Lempira (Lenca ruler)

Lempira (d. 1537) was a war captain of the Lencas of western Honduras in Central America during the 1530s, when he led resistance to Francisco de Montejo's attempts to conquer and incorporate the region into the province of Honduras.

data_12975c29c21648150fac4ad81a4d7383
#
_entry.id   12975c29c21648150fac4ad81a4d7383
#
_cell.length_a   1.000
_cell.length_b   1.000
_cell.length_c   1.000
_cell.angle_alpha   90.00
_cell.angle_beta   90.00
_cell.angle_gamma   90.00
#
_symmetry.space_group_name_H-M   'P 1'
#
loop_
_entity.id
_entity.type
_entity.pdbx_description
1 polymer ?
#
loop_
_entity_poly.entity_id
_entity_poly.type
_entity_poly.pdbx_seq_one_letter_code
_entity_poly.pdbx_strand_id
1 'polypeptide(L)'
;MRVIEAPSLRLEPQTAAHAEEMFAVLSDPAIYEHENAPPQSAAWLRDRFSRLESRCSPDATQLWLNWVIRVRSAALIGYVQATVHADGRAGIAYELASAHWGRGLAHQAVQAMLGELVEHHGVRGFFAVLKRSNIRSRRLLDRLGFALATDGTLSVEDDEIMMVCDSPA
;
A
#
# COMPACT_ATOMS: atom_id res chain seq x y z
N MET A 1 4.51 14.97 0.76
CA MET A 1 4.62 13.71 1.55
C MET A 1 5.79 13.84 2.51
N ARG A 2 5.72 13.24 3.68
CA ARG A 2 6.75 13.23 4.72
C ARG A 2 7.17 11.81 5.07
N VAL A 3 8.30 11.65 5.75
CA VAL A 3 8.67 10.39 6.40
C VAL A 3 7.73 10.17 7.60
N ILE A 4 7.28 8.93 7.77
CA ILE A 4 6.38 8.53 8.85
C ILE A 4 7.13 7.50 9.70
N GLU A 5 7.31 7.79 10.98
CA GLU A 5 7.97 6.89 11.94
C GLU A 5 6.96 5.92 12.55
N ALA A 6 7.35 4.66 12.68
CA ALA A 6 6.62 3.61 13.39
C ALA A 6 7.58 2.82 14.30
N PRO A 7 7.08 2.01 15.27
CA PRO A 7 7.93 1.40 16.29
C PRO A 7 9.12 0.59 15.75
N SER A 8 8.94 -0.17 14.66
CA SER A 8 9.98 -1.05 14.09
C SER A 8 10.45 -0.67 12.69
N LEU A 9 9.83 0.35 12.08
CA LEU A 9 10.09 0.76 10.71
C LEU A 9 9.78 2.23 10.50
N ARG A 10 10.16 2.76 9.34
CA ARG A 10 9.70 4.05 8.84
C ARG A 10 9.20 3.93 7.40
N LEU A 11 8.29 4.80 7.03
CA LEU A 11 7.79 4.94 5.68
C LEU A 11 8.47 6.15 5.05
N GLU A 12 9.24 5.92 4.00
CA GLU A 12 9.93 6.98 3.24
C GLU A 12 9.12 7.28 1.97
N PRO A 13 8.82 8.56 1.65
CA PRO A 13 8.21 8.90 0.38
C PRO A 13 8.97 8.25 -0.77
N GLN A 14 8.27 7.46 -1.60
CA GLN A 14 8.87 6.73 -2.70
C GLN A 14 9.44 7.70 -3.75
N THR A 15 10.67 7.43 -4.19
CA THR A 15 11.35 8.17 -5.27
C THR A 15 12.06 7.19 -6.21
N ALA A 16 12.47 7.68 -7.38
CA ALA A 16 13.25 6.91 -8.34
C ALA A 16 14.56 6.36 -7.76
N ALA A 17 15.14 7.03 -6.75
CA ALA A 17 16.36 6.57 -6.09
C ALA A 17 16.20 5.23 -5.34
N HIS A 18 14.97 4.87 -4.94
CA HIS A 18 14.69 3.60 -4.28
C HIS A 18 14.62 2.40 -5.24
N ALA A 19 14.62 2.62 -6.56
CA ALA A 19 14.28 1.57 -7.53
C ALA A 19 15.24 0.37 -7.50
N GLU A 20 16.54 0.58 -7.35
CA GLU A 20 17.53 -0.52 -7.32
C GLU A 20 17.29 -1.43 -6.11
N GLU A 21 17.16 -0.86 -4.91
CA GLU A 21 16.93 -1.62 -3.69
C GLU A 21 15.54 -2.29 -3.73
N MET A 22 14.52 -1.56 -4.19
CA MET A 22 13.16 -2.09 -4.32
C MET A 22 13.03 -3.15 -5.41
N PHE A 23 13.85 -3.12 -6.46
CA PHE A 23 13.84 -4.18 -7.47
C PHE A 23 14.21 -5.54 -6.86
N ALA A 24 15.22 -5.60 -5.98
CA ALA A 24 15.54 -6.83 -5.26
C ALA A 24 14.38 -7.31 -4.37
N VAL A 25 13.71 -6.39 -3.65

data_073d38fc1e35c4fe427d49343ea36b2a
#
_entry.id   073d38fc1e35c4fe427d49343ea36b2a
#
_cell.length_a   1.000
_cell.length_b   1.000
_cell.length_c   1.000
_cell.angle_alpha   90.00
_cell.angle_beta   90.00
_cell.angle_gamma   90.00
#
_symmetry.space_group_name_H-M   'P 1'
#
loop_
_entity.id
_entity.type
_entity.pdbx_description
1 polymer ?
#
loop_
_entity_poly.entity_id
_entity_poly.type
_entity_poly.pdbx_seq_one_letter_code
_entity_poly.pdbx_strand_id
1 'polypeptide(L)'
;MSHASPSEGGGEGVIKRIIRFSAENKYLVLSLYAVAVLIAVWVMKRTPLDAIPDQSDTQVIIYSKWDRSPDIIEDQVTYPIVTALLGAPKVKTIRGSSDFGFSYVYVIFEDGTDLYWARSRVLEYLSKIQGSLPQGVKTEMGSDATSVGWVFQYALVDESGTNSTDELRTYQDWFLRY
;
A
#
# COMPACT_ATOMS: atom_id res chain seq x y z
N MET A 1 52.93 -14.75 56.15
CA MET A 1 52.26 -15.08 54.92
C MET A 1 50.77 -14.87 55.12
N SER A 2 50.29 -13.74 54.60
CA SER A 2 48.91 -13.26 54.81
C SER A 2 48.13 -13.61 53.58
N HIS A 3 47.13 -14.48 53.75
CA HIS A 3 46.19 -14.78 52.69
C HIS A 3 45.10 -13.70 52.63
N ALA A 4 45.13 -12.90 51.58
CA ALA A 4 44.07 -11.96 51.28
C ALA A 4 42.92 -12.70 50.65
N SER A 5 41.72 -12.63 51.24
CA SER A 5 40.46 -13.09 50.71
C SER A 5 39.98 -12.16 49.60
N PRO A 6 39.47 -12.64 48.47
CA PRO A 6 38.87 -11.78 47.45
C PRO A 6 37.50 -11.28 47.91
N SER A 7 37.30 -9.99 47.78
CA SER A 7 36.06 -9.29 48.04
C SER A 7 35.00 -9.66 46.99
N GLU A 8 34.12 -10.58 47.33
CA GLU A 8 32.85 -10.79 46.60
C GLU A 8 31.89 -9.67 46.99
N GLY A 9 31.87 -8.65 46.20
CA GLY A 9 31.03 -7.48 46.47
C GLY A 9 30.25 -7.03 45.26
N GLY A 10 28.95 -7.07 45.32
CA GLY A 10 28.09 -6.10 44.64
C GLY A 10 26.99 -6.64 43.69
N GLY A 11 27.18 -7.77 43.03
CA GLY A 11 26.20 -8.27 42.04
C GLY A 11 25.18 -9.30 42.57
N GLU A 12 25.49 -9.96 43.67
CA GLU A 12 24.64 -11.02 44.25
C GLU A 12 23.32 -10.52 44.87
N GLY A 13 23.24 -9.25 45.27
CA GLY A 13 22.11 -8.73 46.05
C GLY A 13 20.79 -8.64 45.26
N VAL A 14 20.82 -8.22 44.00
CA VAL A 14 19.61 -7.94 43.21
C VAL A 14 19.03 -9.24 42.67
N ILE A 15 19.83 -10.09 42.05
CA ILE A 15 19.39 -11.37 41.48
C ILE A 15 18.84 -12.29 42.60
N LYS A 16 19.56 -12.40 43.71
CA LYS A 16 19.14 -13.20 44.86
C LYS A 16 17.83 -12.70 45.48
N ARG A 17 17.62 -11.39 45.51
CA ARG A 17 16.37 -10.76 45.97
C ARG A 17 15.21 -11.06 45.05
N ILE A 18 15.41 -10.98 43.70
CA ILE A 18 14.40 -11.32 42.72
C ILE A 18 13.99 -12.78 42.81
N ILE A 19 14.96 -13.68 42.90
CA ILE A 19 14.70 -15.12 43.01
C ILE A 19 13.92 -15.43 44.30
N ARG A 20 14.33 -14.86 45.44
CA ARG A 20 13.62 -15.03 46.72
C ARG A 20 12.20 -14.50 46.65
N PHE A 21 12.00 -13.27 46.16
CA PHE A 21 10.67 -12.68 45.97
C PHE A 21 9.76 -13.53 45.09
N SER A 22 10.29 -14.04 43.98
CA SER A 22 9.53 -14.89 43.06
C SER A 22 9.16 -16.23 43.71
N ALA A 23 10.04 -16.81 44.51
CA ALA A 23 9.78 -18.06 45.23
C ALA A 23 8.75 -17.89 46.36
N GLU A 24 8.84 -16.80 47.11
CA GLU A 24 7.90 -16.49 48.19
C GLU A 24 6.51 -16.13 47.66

There are two very different historical accounts of Lempira. The first, by Antonio de Herrera y Tordesillas (appearing in "Historia general de los hechos de los castellanos....", published in 1626 in Sevilla, Spain) identifies Lempira as a war captain appointed by Entipica, leader of the Cares, a named subgroup of the Lenca. Herrera reports that Lempira, whose name means something like "Lord of the Mountains" in Lenca, commanded over 30,000 soldiers from over 200 different Lenca towns. In 1537, there are widespread indigenous uprisings in Honduras, and the Cares were one group that revolted against Spanish rule. The Spanish, on instruction from their Governor, Francisco de Montejo, attacked him at Cerquin, near Gracias a Dios. Lempira, according to Herrera, retreated to a fortified hill top where he resisted the Spanish for many months. Finally, the Spanish lured him out to talk, and a concealed Spanish soldier with an arquebus shot and killed him. On seeing this, Herrera reports, the Lenca surrendered. This is essentially the story as taught to Honduran children in school.